When Ray Allen broke Reggie Miller's record for the most three-pointers made in NBA history on Thursday, it came off as a career achievement award for a great shooter more than any sort of sacred mark falling. And that's to be expected: Few knew 2,560 was the standard for three-point shooters. Few numbers in the NBA really hold much historic value, and the three-pointer didn't come around until 1979. Lots of people could have guessed Miller held the record before Allen's assault, but it's unlikely many fans knew.
As such, for me, the chase really served as a reminder that Ray Allen is one incredible player.
Think about how quickly Allen reached 2,560 in comparison to Miller.
It took Ray 1,074 games to beat a mark Miller set in 1,389 games. That's almost four seasons worth of games. Mind you, Allen entered a league falling in love with the three-pointer. In Miller's early days, the three-pointer remained exotic and, relatively speaking, rare. In Miller's rookie season, the average NBA team took 410 three-pointers a season. Last year, teams took an average of 1,487.
Miller was really the first great three-pointer of the league. Other stars (Larry Bird, notably) hit lots of long jumpers, but by mid-career Miller was taking twice as many threes per season than Bird ever had. Miller was Michael Adams, but good! (Adams, a journeyman gunner, was the first NBA player to break the 300, 400 and 500 three-point attempts in a season barrier. He shot a career 33 percent on threes. He was Antoine Walker before Antoine Walker.)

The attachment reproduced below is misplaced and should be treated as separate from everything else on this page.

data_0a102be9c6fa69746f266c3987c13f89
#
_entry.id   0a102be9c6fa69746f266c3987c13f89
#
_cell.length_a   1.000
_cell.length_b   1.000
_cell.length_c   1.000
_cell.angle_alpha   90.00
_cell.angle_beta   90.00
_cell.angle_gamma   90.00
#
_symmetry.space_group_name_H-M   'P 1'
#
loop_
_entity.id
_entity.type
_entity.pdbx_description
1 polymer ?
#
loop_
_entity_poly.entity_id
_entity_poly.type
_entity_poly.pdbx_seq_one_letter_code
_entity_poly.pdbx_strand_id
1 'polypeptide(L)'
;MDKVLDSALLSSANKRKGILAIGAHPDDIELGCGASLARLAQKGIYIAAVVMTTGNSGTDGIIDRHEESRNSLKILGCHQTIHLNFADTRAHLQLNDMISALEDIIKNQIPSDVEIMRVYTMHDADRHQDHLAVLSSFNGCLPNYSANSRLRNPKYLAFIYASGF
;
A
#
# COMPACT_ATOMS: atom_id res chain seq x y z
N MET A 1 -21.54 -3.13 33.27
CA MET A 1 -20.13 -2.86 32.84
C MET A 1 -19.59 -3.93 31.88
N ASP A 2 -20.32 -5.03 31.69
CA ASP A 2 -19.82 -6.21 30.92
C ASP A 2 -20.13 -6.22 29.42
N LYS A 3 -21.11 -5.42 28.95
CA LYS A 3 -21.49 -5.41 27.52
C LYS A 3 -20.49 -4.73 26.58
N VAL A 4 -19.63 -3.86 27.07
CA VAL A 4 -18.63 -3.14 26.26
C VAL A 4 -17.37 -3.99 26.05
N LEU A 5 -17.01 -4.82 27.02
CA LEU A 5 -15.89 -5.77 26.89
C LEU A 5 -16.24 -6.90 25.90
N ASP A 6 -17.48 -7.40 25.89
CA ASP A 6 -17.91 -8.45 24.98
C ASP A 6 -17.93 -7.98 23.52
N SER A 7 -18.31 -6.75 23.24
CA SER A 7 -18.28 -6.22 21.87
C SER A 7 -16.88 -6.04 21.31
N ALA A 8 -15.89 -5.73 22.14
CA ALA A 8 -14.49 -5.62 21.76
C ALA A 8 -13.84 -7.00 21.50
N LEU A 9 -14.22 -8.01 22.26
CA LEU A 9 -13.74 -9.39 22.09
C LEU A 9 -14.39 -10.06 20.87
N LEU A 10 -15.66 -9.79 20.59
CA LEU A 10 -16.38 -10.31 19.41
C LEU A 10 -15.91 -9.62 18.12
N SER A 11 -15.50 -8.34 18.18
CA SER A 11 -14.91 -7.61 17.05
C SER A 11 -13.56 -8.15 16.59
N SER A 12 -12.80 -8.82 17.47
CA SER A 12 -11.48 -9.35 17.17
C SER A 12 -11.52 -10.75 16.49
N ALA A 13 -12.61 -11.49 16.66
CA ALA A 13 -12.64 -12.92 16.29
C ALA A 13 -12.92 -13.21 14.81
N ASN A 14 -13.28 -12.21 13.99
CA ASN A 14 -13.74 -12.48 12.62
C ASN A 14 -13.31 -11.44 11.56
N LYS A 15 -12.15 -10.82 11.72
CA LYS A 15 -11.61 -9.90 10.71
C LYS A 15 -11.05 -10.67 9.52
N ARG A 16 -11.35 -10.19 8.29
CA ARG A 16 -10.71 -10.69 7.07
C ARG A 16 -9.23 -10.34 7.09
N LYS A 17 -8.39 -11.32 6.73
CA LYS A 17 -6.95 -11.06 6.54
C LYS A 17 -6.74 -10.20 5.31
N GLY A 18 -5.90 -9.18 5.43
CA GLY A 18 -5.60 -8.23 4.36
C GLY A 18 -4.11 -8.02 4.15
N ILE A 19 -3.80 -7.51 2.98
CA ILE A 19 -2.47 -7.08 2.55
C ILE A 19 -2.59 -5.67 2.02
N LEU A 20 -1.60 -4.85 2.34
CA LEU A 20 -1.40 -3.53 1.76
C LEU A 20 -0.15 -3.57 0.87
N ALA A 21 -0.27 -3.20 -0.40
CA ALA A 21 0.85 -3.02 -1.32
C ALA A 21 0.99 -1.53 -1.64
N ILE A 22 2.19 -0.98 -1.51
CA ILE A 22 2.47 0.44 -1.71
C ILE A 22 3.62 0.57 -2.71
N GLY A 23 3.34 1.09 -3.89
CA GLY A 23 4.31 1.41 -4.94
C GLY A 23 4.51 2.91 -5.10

And just as Miller used the rise of the three-pointer to build a career upon, Allen used the still-rising three-pointer to turn him into a legit star. Both will be in the Basketball Hall of Fame -- Miller is eligible this year, and if no other reason than his class is shallow, he'll be in on the first ballot -- but Allen is going to finish his career with a seriously spectacular ledger. He has a legit claim as the greatest shooter in NBA history, and remains in the top 50 in points per game all-time. Ten All-Star berths, two All-NBA honors, (at least) one NBA championship. What a player.
In heralding the Boston Celtics for being greater than the sum of their parts, we might very well just be underrating their parts. Allen, especially, is a victim of this -- he was the first to be pushed aside in the world's eye when Rajon Rondo ascended, and even still is the All-Star question mark among the team's core. But Ray Allen is fantastic, and has always been fantastic. Even if the record he broke Thursday means little to most of the basketball world, at least it reminds us what a truly special played Allen has been.